Early last spring I took a walk along Westhampton Beach, heading west from Cupsogue State Park towards the Moriches Bay Inlet. It was early in the year, the park was only sparsely populated, and as I got closer to the inlet I found myself totally alone, even though as the crow flies I was less than 60 miles from New York City. I was alone by chance — like the leading edge of the wave that rolls up the sand bank almost, but not quite to my feet — the population of the city, thinned by the distance to the Hamptons and the earliness of the season, and filtered by the need to take a long, slow drive back westward towards the park on Dune Road, left only a few people in the park, and none where I was, walking slowly west towards the inlet.
I enjoyed the solitude. My inner silence was punctuated by the slap of my bare feet in the cool, wet sand. Successive waves would approach and return. Occasionally one of them would make it all the way to my feet, submerging them in the final heave of the wave before it receded back to its ocean. I looked westward towards the inlet, across the meandering front of the waves, and wondered how far away the inlet was, exactly.
I wanted to reach the inlet before I turned back, and since it was taking longer than I expected I considered straightening my path to shorten the distance. I remembered something I leaned in school: A shoreline really has no length. The inlet may be just a half mile or so by line of sight, but when my eye follows the zigs and zags of this moment’s breakers, I can see that the distance I would need to walk will increase the more closely I try and follow the meanderings of the wave edges. And as I look downwards at the last few inches of wash, I can see that to try and follow even a moment’s arrangement of the waters edge would require more steps, further increasing the distance from the straight line of sight.
In my imagination I can shrink myself down to the size of one of the littered crab shells and note that the wave edge I try and skirt would require, at any particular moment, a jagged path with edges perhaps an inch in length. Finer still, if I were one of the sand gnats that flit along the drying edge of the last watery surge, my hops along the edge would be segments just a few millimeters long. Such fine tracings along this moment’s edge would increase the distance even more.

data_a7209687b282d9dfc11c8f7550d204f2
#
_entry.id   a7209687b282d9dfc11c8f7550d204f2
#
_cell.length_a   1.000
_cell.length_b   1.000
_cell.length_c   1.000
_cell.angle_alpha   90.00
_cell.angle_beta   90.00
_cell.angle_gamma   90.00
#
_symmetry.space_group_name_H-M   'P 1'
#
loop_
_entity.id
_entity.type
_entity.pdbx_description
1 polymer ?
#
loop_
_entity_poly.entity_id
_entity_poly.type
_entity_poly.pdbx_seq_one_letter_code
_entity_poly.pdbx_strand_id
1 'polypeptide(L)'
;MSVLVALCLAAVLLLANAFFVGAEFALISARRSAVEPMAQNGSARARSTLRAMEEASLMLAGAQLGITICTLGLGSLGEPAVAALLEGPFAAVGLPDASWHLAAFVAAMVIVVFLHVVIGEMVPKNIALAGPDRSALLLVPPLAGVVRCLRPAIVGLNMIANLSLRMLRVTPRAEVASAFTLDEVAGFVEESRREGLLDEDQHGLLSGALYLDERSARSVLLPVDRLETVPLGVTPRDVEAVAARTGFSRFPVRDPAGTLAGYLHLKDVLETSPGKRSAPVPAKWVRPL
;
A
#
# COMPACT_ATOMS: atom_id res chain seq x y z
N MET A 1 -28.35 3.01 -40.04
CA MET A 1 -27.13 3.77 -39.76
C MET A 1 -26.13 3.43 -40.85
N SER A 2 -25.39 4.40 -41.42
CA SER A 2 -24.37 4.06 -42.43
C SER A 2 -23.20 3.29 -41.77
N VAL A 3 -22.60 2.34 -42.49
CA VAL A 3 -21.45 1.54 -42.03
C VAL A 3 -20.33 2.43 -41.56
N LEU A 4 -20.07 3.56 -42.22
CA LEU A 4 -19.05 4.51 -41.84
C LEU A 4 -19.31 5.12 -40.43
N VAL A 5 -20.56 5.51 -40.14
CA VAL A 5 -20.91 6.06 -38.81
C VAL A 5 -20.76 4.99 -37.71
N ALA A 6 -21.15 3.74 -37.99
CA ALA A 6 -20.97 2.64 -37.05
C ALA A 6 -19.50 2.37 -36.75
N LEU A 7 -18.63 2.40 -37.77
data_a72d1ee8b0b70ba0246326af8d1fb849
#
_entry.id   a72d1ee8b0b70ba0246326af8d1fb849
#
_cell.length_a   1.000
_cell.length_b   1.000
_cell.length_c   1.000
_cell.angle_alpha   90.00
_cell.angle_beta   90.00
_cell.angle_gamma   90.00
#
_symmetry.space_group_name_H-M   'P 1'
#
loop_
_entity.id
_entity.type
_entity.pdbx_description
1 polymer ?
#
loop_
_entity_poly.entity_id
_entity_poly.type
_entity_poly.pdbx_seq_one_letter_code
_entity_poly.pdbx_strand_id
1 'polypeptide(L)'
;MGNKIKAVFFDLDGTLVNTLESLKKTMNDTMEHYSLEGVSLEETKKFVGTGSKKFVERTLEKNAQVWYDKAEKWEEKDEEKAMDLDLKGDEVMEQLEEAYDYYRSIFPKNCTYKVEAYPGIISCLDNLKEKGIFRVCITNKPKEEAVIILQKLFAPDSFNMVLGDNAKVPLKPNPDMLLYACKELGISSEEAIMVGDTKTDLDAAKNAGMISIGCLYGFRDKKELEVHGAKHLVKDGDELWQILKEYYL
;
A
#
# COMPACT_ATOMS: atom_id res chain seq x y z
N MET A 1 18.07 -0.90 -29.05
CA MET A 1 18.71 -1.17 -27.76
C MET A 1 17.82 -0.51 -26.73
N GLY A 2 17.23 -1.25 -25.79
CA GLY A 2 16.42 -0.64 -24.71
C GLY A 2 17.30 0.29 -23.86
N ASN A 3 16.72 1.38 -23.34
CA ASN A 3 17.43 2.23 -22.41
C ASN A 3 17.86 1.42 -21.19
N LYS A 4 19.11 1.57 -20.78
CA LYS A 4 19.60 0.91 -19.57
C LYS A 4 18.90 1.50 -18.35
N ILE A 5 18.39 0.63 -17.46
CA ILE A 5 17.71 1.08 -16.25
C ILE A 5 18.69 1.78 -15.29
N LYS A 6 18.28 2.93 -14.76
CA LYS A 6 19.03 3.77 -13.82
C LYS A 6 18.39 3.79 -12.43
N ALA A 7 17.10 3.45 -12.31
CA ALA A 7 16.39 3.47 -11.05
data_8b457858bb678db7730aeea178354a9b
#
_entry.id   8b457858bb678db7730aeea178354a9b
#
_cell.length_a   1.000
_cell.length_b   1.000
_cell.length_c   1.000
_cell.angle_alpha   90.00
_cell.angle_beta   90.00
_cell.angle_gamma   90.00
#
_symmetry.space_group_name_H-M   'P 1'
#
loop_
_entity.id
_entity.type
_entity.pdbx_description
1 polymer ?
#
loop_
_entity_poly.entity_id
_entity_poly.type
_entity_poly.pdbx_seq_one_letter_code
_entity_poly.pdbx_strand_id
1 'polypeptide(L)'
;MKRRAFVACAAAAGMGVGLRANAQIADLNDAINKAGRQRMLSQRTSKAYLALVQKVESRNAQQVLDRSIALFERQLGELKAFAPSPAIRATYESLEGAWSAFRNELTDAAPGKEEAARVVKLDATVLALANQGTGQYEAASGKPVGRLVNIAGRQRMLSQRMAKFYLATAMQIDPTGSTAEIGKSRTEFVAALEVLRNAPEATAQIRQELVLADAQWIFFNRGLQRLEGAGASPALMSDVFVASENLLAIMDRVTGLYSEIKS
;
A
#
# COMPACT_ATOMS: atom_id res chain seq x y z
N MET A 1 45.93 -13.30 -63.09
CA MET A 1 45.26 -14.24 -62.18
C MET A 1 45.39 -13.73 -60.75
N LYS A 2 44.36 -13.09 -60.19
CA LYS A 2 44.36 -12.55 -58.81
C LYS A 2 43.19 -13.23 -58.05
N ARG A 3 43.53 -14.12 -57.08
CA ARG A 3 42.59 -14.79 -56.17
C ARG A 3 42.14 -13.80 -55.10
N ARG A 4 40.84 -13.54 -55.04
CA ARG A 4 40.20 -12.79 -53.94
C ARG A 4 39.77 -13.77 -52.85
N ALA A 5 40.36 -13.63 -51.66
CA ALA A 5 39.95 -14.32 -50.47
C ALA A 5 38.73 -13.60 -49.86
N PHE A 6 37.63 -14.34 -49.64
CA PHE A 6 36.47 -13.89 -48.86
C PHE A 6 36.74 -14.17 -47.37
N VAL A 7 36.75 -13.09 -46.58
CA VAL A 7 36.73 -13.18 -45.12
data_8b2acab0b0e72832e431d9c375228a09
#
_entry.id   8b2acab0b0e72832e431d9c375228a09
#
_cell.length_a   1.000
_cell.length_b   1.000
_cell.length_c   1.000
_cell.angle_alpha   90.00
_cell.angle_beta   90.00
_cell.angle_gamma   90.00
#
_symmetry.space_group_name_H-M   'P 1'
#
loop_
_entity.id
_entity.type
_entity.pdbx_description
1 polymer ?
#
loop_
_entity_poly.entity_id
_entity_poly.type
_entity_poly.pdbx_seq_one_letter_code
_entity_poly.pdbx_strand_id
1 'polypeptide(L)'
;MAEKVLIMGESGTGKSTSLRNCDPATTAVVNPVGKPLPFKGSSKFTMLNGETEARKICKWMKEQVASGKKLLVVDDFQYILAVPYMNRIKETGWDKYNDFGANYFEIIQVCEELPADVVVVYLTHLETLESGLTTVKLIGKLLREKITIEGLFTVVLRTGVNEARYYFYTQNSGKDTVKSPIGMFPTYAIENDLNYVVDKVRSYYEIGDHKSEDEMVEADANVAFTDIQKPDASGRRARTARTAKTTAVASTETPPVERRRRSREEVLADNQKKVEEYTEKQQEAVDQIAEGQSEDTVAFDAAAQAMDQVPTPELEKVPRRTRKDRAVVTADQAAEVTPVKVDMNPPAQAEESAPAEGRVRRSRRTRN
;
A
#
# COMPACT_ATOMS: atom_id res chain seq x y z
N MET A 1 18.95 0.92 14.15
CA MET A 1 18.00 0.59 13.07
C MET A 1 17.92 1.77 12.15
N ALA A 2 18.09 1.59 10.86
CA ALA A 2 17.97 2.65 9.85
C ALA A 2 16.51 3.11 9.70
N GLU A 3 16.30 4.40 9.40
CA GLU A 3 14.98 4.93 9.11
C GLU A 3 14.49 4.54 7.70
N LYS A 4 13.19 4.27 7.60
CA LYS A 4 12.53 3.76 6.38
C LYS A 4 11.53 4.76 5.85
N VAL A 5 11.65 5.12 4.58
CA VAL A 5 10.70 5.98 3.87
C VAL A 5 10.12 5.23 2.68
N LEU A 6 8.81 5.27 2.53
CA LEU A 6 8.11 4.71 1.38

From my days studying fractal geometry, I know that for some boundaries, each increase in resolution, down to and beyond even the atomic scale, new levels of jaggedness are introduced in edges that seem straight at lower magnifications. The length of a perimeter increases with each increase in resolution. In the abstract model of something that has a fractal dimension, like a shoreline, there is no limit to the jaggedness, and hence the length, and so the infinite sum of segments is divergent. Each magnification of a fractal shoreline yields a new shoreline, just as rough, and so the length increases without limit.
The mathematical model of a shoreline has a fractal dimension, and so the abstract shoreline model always increases in length with finer and finer measures, where the smaller and smaller segments sum to larger and larger lengths. But the shoreline I walk along is not abstract, it is real. My feet are either in the water or just outside it. For a moment I feel comforted by the clarity, until I realize that the real shoreline has nuances that make its length just as indeterminate as the abstract fractal model.
The next wave surges past my feet and the cold surf curls around my ankles. When the wave retreats, my abandoned feet sink down as some of the sand beneath them is pulled back with the wave. I notice that the retreating wave leaves behind a darker, shinier region of lingering moisture on the shore, marking the farthest reach of the wave. My eyes follow along the jagged boundary of that wetness, a boundary that moves rapidly as the wetness evaporates in the hot sun. The edge of the darkened sand slides down towards the ocean, as if it were just the shadow of the wave that abandoned it. It never quite reaches its parent wave before a new one rushes in to bury it.
What is the true boundary between the earth and the sea at any particular moment? If I make a gross measurement with my footsteps, should I walk along the edge of the waterfront, or further inland along the line of wet sand holding the remnants of the preceding wave? The slower, but more accurate crab would face the same decision, especially when a new surge rushes up past the prior high-water mark in the sand.
So even though the shoreline is a real, tangible thing in the world, and not some theoretical, abstraction that scales to infinite detail, it doesn’t have the plainest of physical measurements: a length. And even if I could decide on a measurement policy — wave front or wet sand ?— and a scale, it would still be immeasurable.
Suppose I were as small as the sand gnats that flit along the wet sand. I might suspend my flight, and alight on the the very edge of the wet sand, my left legs wet, my right ones dry. I could mark my start and begin to count my steps as I race along the boundary, running the total steps into the hundreds. But then a newly arriving surge lifts me aloft and carries me up the sand bank. I would be cast upon a new region of wet sand. I could resume my count there as the sand begins to dry, but it would be pointless, because there was be no accounting of my time and distance when I was carried by the wave.